Weaver adds red and white to red, white and blue

Canadian citizenship means Olympic-eligibility for her and partner Poje

Kaitlyn Weaver and Andrew Poje earlier this summer at Skate Canada's pre-season camp.
Kaitlyn Weaver and Andrew Poje earlier this summer at Skate Canada's pre-season camp. (Stephan Potopnyk)


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By Laurie Nealin, special to
(06/23/2009) - Texan Kaitlyn Weaver is now Olympic-certified after being officially sworn in as a Canadian citizen on Monday in Kitchener-Waterloo -- the community where she first joined forces with ice dance partner Andrew Poje in the summer of 2006.

"Overall, it was a really great day and I'm so happy and so honored to now, finally, be Canadian. I'm so excited to get the season started. It's just a really great feeling," said Weaver, who met with immediate success on partnering with Poje, taking a bronze medal in senior competition at their first Canadian championships in 2007 and another bronze at the world juniors a month later.

Because ISU rules require only one partner to be a citizen of the country they represent in international competition, the U.S.-Canada ice dance pairing has been competing for Canada for four years already. To compete at the Olympics, however, both partners must be citizens of the country.

Weaver, 20, now enjoys dual citizenship since becoming a Canadian does not require her to forfeit her U.S. citizenship. On hand for the ceremony held at city hall were Weaver's mother and Poje's family. Her father could not attend due to work obligations.

In all, 48 people from 26 different countries were sworn in. "They were from all over the world. It was really cool to hear where they came from and imagine what their stories were like," Weaver recounted.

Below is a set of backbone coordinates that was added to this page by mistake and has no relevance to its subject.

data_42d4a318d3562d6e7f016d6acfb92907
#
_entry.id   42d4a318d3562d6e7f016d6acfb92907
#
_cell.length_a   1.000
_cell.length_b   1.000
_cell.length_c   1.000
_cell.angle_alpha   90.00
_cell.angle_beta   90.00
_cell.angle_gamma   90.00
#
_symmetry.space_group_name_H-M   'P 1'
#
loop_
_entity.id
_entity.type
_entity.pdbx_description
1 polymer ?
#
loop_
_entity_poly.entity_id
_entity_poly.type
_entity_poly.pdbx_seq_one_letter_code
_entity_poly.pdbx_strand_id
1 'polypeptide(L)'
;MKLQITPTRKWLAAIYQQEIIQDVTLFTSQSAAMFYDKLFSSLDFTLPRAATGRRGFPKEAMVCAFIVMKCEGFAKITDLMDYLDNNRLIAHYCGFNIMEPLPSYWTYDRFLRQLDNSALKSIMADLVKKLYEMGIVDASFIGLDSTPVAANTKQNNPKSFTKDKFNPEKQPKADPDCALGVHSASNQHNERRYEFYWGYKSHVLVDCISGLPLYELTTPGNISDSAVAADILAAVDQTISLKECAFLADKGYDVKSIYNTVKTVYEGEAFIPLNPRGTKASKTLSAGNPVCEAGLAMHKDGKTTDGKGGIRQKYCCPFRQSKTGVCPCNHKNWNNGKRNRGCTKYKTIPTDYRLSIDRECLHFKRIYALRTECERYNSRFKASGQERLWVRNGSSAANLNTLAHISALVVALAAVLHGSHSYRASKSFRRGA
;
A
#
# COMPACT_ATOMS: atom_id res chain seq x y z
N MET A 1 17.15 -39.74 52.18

Following the ceremony, the Poje family hosted a celebration at the German Alpine Club for all the people who have been part of the couple's on-ice journey or had a role to play in Weaver's successful citizenship bid and, of course, for Weaver herself. She noted that Poje's grandparents immigrated to Canada from Germany and the family has been involved in the club for years, while his mother was born in Slovakia.

Weaver spoke with Monday evening as she and Poje, 22, drove back to Toronto where they live and train. With a television appearance slated for 7:40 a.m. Tuesday on Canada AM on CTV -- Canada's Olympic network -- to mark International Olympic Day, an extended celebration was not in the cards.

Kitchener-Waterloo will again play a significant role for Weaver and Poje, who grew up in Waterloo, come November as that city plays host to Skate Canada International. Weaver and Poje can't wait to show the home town fans what they hope will be a preview of the programs they will skate on Olympic ice in February, 2010.

The free dance -- choreographed by Shae-Lynn Bourne and Pasquale Camerlengo to a recomposed piece from Phantom of the Opera -- is already set, while Bourne is now making final decisions on the music choice for their original dance. This season that program is to depict a folk dance.